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AI Can Help Hunt Down Missile Sites in China

Wired – AI Can Help Hunt Down Missile Sites in China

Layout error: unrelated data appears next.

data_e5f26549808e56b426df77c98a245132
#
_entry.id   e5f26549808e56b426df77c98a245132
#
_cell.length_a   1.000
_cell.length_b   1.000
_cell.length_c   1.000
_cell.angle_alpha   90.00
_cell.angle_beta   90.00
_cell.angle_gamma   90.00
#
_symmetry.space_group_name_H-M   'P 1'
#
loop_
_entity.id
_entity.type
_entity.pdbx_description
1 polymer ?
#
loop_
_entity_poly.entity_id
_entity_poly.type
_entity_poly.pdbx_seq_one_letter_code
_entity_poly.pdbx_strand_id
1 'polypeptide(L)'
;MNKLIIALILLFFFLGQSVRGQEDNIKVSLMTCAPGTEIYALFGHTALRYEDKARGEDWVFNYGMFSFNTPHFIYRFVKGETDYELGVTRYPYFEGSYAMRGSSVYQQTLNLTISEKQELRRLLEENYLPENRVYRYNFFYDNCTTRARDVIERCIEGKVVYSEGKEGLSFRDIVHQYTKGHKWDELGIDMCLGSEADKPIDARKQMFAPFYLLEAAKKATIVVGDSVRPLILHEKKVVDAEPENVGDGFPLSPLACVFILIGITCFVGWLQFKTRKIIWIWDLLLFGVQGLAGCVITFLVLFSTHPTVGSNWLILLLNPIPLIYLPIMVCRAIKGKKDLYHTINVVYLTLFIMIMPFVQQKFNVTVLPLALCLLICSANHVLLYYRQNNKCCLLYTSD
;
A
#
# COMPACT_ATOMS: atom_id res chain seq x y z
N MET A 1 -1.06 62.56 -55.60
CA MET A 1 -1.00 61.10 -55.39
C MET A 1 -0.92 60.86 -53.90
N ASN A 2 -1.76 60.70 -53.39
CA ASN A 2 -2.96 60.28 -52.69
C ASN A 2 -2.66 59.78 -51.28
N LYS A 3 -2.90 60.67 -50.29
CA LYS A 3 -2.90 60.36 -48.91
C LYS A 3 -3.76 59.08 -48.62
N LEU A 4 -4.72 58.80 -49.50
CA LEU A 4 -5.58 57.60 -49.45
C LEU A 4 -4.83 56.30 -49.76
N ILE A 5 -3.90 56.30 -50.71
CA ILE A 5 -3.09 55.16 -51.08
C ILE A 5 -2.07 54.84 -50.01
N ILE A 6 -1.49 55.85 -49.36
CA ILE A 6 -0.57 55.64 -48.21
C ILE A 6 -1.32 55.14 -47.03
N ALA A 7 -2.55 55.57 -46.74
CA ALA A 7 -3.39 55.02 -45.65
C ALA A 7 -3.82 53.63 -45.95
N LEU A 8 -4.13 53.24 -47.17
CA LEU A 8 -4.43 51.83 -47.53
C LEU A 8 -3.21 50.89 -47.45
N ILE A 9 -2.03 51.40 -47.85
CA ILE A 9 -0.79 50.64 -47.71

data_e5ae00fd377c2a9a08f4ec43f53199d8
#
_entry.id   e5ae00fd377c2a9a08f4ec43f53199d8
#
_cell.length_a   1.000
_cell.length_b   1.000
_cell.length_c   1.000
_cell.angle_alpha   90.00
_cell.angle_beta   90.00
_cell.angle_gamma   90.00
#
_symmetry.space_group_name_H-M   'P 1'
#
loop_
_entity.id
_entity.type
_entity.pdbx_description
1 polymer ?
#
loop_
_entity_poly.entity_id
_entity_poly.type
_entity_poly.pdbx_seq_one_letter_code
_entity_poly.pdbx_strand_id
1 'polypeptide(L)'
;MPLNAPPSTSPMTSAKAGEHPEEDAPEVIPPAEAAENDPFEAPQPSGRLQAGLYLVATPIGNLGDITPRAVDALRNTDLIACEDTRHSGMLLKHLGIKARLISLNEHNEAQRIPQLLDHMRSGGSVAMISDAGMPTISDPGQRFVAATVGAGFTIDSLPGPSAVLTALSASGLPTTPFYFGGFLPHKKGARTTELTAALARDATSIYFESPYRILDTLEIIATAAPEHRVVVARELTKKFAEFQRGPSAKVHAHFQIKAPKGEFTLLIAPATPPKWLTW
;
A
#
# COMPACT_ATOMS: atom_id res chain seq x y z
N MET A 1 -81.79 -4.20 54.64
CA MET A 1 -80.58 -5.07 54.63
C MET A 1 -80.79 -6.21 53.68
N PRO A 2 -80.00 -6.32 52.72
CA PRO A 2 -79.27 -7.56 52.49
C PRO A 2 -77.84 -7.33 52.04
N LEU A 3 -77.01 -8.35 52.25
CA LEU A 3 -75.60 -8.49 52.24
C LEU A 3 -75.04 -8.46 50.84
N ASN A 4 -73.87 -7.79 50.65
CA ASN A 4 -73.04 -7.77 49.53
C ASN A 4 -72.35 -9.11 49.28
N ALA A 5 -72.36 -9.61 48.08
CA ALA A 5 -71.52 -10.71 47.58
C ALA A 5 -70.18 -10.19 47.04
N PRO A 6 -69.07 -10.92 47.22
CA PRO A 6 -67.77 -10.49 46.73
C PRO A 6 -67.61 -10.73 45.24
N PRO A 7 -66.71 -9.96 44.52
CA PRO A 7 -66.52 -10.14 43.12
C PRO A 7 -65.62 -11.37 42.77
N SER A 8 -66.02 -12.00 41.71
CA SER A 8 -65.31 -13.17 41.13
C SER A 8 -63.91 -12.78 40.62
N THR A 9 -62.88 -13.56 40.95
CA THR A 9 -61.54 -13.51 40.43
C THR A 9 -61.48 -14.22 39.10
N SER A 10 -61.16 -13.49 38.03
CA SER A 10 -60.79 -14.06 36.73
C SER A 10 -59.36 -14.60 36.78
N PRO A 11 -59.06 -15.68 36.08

“Intelligence agencies have a limited number of trained human analysts looking for undeclared nuclear facilities, or secret military sites, hidden among terabytes of satellite images. But the same sort of deep learning artificial intelligence that enables Google and Facebook to automatically filter images of human faces and cats could also prove invaluable in the world of spy versus spy. An early example: US researchers have trained deep learning algorithms to identify Chinese surface-to-air missile sites—hundreds of times faster than their human counterparts. The deep learning algorithms proved capable of helping people with no prior imagery analysis experience find surface-to-air missile sites scattered across nearly 90,000 square kilometers of southeastern China. Such AI based on neural networks—layers of artificial neuron capable of filtering and learning from huge amounts of data—matched the overall 90 percent accuracy of expert human imagery analysts in locating the missile sites. Perhaps even more impressively, the deep learning software helped humans reduce the time needed to eyeball potential missile sites from 60 hours to just 42 minutes. “The algorithms were used to find the locations where they said there is a high confidence of a missile site, and then humans reviewed the results for accuracy and figured out how much time the algorithms saved,” says Curt Davis, a professor of electrical engineering and computer science, and director of the Center for Geospatial Intelligence, at the University of Missouri. “To my knowledge that’s never been studied before: How much time did you save, and how does that ultimately impact the human performance?” The University of Missouri study, published on October 6 in the Journal of Applied Remote Sensing, comes at a time when satellite imagery analysts are figuratively drowning in a deluge of big data. DigitalGlobe, a leading commercial satellite imagery company, generates about 70 terabytes of raw satellite imagery each day, never mind all the imagery data coming from other commercial satellites and government spy satellites…”

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